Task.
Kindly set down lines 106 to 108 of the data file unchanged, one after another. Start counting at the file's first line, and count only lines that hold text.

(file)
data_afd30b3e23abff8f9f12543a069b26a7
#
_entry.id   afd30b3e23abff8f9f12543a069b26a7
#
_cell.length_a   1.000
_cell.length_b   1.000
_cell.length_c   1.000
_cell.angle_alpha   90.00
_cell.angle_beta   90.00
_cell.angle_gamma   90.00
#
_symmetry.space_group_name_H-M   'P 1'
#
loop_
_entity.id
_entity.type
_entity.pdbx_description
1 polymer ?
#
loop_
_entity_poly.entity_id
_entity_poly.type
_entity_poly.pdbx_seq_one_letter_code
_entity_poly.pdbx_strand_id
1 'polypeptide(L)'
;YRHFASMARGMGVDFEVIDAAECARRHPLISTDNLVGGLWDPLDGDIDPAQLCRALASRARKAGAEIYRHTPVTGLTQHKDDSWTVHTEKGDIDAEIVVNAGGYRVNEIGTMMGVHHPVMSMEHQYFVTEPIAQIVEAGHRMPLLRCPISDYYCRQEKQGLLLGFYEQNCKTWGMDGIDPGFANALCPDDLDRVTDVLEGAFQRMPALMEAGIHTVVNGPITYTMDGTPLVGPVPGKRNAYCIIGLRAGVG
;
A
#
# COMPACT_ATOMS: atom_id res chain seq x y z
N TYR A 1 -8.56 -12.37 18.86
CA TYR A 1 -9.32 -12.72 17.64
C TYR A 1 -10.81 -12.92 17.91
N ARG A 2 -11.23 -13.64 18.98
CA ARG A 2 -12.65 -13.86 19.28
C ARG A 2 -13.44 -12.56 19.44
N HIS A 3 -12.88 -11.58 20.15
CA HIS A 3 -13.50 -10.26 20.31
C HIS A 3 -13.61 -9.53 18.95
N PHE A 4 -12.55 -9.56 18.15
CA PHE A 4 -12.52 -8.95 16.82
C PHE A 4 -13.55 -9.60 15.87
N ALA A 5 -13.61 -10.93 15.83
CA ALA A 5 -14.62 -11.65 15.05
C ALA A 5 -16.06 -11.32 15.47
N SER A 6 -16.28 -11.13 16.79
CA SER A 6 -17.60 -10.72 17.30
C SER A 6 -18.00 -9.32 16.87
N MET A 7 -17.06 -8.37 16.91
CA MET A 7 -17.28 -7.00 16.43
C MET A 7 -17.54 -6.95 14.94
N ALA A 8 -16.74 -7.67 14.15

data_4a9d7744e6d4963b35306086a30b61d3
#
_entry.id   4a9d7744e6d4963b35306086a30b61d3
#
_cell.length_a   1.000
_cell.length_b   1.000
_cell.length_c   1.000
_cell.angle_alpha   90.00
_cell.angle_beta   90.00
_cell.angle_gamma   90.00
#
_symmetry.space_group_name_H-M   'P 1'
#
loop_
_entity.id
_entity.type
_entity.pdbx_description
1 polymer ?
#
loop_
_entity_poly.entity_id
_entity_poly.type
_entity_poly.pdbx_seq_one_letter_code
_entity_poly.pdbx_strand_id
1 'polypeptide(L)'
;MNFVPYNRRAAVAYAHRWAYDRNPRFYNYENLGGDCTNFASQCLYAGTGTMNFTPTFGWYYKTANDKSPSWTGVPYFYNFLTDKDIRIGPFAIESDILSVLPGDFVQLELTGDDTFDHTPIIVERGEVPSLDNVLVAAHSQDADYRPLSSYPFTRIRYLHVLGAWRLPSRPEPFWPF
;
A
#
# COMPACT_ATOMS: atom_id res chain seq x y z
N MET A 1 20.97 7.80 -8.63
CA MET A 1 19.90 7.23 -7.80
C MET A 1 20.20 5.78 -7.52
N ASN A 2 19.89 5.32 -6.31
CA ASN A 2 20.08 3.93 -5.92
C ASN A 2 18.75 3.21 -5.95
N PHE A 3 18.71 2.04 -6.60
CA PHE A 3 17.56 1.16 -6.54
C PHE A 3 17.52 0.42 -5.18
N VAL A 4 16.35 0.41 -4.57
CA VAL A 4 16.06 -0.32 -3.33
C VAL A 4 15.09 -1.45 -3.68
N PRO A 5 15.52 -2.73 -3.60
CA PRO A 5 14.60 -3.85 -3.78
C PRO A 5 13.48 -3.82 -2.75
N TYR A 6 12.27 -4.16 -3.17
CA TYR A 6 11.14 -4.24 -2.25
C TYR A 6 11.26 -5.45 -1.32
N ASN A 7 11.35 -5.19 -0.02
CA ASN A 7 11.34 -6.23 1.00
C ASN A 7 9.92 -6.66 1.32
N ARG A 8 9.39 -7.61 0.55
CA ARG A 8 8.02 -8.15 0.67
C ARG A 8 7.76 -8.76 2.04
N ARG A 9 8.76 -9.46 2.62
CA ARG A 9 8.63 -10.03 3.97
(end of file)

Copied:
C ARG A 8 7.76 -8.76 2.04
N ARG A 9 8.76 -9.46 2.62
CA ARG A 9 8.63 -10.03 3.97